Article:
this is something that i’ve heard, you probably have too.  “if he was going to protest, he should have used a different method.”  what should have been the “different method”?  and even in choosing a different way to protest or bring attention to the issues, would it have been as effective?  the road to change beings with conversation & that is what’s been happening lately.  i’ve then heard some say things like, “his message is getting lost in all the conversation about the protest itself.”  if we’re too willing to talk about the protest instead of what the protest was about, that’s on us.  we’re the problem then.  that leads me to this…

the biggest problem

this is my opinion & i’ve not heard much else said about this, but here’s what i think is at the root of our nation.

we don’t want to talk about racial tension & inequality.  we’ll debate about who’s right & who’s wrong.  we’ll talk about guns & police brutality.  we’ll even try to talk about the politics that surround this issue.  but when it comes to racial & gender inequality we will talk circles around it, distracting ourselves with peripheral issues that may or may not be contributing factors.  they may just be things that distract & dilute issues at play.  this is not good!

listening in the midst of disagreement

this is the hardest part.  congratulations for making it this far in the article, i suppose that there are some who may have rushed to the comments section or have found the unlike/unfriend buttons by now.  and if you decide to unfriend/unfollow/delete/rail against that’s fine.  you’re entitled to your opinion & subsequent action.  but this last part is really important:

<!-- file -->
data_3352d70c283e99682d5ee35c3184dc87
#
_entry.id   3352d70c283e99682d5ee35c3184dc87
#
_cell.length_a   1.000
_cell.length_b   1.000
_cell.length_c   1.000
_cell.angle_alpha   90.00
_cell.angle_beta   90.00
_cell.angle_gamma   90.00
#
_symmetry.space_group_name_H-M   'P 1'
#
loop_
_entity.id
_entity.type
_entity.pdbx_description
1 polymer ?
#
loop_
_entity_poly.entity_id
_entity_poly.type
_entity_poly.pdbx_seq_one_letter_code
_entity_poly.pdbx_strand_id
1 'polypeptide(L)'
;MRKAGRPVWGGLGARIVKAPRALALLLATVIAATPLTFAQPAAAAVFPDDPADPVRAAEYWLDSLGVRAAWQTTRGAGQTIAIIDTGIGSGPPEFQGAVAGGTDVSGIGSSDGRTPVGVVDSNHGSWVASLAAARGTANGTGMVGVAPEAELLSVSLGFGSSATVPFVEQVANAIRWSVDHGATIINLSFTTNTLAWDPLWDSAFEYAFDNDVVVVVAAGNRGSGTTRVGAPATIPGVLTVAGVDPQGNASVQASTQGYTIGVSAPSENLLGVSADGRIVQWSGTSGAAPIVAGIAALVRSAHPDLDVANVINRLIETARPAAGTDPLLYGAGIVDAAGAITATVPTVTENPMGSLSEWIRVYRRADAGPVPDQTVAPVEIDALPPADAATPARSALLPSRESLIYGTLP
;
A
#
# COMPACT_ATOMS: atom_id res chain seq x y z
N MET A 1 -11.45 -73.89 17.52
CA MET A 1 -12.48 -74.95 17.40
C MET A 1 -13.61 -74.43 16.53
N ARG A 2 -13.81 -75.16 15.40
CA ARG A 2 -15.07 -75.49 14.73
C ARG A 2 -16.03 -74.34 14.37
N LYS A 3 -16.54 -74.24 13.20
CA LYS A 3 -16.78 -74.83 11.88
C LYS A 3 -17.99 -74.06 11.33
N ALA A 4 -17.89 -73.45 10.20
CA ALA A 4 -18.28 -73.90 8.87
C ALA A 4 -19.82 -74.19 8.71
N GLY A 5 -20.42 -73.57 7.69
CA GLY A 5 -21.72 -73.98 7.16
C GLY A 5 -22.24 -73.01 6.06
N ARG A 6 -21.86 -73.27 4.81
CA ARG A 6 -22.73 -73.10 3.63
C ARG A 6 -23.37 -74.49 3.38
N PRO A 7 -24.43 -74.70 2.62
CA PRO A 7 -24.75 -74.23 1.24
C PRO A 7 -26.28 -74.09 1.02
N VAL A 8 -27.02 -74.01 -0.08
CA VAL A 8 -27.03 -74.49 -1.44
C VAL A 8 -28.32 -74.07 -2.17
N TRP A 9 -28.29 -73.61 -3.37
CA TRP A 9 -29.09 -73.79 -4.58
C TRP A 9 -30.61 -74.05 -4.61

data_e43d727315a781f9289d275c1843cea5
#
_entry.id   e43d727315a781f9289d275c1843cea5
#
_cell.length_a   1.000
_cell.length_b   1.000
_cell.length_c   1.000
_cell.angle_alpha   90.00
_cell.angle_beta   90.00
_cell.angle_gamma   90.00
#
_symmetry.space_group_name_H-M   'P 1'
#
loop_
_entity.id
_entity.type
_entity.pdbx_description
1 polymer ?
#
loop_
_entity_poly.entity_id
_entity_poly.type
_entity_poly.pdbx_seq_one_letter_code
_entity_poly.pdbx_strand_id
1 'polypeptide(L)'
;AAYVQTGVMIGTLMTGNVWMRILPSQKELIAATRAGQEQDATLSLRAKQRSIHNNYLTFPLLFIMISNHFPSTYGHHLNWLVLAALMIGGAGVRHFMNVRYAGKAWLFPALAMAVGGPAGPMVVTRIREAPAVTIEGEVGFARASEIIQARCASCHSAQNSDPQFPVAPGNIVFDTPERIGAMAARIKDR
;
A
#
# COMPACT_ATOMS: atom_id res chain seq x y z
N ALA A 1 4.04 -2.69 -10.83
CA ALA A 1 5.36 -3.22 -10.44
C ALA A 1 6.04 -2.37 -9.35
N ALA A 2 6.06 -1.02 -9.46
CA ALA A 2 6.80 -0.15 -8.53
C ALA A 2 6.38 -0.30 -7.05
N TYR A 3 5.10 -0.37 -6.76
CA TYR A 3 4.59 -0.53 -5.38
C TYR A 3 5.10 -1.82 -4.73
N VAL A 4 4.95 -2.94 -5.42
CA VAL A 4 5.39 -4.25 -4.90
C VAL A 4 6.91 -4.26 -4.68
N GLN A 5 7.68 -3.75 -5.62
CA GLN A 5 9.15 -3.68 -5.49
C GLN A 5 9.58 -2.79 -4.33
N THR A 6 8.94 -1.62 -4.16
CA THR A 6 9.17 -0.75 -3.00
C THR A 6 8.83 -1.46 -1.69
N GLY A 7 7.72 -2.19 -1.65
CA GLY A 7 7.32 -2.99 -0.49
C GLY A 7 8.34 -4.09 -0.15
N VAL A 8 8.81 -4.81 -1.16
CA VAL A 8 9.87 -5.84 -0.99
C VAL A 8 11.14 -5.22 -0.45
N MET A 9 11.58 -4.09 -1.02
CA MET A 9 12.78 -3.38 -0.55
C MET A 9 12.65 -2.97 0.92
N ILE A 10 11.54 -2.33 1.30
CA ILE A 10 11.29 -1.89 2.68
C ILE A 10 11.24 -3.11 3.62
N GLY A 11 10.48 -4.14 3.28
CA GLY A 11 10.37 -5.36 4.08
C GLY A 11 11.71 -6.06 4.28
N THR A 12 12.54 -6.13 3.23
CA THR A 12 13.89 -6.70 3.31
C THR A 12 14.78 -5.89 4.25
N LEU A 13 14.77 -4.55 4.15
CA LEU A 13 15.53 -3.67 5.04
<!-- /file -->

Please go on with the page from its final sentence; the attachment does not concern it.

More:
dialogue is hard because it requires us to listen to the other side before we jump in & try to change their opinion.  to truly hear what’s happening behind the words.

the book of james [bible] speaks to this idea strongly:

"everyone should be quick to listen, slow to speak and slow to become angry" [james 2:19]

man this is hard!  to be willing to listen to someone that you are certain you don’t agree with.  our wheels are greased on this because of the political we find ourselves in.  we find ourselves primed & ready to pounce the minute that someone speaks.  we’ve found an issue or two we agree with & that becomes our point to make.  and we’ve stopped listening & instead are looking for a break in the conversation to speak our mind; finish reading, but not digesting the content, instead racing to the keyboard to get our response on-line.

patriotism is a delicate & valuable thing.  & when it’s challenged we want to push back; and we should. but we should also remember that the founding fathers believed in an ideal of what it meant to be a nation; where privilege isn’t dependent upon social status or wealth, where speaking up should not be censored simply because we don’t like the message or method, where dialogue matters & challenges to the system are in our roots.

so listen well, think hard & speak with wisdom…